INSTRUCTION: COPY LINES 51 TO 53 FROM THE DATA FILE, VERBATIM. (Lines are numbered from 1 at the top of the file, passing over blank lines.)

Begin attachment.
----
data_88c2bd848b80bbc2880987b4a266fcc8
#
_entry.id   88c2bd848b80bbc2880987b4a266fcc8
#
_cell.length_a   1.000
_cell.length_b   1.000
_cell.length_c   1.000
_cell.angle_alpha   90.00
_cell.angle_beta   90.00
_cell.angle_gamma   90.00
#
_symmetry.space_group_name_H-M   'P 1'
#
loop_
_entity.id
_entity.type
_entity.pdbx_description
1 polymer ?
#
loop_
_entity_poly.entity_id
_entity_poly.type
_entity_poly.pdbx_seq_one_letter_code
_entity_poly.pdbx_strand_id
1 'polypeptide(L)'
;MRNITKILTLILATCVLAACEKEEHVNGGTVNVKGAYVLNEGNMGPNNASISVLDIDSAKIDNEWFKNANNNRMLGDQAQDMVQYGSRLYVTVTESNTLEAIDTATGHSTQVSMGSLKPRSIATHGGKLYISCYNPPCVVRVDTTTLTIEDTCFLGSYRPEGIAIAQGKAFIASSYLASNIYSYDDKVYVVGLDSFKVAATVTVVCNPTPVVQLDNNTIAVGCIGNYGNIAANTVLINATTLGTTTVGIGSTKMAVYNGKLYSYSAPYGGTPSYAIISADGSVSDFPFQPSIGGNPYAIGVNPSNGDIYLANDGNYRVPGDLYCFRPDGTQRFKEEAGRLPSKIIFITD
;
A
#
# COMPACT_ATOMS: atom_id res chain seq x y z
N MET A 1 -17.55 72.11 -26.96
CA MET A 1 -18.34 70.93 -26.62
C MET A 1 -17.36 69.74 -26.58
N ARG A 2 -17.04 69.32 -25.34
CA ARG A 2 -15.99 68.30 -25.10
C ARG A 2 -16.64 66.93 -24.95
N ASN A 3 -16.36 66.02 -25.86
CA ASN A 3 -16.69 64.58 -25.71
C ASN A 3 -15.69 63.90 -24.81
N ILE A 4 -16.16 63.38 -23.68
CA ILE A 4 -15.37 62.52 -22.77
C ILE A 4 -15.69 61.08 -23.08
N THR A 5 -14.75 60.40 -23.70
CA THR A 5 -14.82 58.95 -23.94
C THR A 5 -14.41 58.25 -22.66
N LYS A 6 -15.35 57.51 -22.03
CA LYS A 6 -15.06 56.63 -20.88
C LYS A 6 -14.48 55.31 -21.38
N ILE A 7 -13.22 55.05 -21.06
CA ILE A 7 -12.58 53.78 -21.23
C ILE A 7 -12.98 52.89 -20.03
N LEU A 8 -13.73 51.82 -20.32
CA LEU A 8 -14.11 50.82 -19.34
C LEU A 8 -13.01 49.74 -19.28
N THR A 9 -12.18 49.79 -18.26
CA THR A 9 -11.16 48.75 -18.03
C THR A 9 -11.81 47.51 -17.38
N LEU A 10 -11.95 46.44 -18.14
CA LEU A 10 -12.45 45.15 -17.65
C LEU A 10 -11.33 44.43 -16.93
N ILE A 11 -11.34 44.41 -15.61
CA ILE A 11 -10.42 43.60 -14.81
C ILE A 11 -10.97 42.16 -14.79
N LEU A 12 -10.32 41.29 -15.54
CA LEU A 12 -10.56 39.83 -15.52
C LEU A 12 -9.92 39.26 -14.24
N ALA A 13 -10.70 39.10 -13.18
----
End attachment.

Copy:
C ILE A 7 -12.98 52.89 -20.03
N LEU A 8 -13.73 51.82 -20.32
CA LEU A 8 -14.11 50.82 -19.34